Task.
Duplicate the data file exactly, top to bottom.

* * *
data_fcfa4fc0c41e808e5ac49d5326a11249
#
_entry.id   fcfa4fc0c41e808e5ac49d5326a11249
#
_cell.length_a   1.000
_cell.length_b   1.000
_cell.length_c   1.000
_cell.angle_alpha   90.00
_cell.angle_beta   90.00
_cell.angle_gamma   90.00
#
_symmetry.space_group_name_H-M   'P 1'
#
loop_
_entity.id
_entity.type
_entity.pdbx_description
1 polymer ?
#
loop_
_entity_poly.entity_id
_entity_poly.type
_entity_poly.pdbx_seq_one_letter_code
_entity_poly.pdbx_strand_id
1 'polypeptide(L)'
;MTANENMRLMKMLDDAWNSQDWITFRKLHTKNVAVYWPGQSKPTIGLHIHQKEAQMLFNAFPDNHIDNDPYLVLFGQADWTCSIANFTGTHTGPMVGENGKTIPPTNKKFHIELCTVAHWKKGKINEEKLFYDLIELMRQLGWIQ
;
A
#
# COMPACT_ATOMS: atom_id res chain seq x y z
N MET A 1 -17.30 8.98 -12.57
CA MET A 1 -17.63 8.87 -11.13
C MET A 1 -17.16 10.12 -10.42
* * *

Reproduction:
data_fcfa4fc0c41e808e5ac49d5326a11249
#
_entry.id   fcfa4fc0c41e808e5ac49d5326a11249
#
_cell.length_a   1.000
_cell.length_b   1.000
_cell.length_c   1.000
_cell.angle_alpha   90.00
_cell.angle_beta   90.00
_cell.angle_gamma   90.00
#
_symmetry.space_group_name_H-M   'P 1'
#
loop_
_entity.id
_entity.type
_entity.pdbx_description
1 polymer ?
#
loop_
_entity_poly.entity_id
_entity_poly.type
_entity_poly.pdbx_seq_one_letter_code
_entity_poly.pdbx_strand_id
1 'polypeptide(L)'
;MTANENMRLMKMLDDAWNSQDWITFRKLHTKNVAVYWPGQSKPTIGLHIHQKEAQMLFNAFPDNHIDNDPYLVLFGQADWTCSIANFTGTHTGPMVGENGKTIPPTNKKFHIELCTVAHWKKGKINEEKLFYDLIELMRQLGWIQ
;
A
#
# COMPACT_ATOMS: atom_id res chain seq x y z
N MET A 1 -17.30 8.98 -12.57
CA MET A 1 -17.63 8.87 -11.13
C MET A 1 -17.16 10.12 -10.42